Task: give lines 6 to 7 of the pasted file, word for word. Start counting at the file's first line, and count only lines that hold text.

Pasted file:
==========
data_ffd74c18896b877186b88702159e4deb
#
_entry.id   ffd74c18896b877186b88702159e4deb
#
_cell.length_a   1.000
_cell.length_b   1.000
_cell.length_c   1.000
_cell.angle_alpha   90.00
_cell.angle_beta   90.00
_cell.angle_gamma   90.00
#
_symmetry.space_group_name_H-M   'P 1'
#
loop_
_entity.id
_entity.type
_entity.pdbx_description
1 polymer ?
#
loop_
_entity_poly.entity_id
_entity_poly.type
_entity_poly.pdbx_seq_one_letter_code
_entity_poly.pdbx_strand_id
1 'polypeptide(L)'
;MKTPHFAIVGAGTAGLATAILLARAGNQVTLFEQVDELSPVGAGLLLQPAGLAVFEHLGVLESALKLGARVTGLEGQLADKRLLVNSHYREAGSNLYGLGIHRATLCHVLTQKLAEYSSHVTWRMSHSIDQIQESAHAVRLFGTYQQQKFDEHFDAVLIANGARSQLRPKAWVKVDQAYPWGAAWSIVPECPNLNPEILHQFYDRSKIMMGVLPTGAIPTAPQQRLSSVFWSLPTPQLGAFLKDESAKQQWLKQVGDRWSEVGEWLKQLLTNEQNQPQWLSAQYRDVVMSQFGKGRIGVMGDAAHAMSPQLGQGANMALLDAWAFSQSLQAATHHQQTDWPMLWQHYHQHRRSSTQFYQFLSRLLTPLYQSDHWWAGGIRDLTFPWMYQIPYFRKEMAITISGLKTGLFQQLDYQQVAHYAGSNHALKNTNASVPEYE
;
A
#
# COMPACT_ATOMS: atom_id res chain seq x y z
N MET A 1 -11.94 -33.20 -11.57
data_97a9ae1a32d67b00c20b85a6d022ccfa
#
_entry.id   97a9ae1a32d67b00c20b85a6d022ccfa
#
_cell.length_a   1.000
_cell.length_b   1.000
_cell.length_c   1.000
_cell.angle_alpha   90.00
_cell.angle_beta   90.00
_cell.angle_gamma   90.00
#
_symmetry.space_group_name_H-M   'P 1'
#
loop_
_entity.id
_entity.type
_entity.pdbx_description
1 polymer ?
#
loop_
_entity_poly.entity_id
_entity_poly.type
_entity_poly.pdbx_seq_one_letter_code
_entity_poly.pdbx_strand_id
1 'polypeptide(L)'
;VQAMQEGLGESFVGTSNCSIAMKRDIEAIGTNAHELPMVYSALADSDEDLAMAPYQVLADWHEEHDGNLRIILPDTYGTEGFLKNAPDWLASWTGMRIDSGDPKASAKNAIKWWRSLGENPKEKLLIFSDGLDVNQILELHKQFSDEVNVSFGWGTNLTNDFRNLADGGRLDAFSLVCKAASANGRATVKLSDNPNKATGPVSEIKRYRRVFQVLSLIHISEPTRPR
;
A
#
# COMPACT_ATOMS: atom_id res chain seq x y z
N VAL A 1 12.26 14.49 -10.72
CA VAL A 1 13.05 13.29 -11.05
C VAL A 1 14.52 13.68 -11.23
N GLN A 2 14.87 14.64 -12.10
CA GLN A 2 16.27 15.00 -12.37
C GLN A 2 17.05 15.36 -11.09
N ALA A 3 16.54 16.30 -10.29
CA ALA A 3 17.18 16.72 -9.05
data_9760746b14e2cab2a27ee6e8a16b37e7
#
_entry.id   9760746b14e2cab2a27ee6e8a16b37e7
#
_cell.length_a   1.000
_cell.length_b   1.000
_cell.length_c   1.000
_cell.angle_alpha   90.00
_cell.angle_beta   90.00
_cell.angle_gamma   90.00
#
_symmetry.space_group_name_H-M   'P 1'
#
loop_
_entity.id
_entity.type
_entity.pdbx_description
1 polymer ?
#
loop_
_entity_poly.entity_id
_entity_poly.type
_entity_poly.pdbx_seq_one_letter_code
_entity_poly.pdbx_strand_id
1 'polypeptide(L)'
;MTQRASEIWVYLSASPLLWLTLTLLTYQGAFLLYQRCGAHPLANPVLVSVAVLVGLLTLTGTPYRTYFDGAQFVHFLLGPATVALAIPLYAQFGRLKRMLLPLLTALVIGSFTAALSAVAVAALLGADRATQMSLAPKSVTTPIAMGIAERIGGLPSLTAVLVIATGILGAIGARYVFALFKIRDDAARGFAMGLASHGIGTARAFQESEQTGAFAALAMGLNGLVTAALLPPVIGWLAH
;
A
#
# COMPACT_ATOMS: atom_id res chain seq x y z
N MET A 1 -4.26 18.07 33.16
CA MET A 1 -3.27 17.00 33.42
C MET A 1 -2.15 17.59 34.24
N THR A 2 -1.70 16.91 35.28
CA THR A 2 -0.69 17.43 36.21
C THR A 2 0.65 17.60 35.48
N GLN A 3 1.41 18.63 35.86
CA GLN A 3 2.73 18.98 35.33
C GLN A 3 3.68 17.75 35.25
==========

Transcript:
_cell.length_b   1.000
_cell.length_c   1.000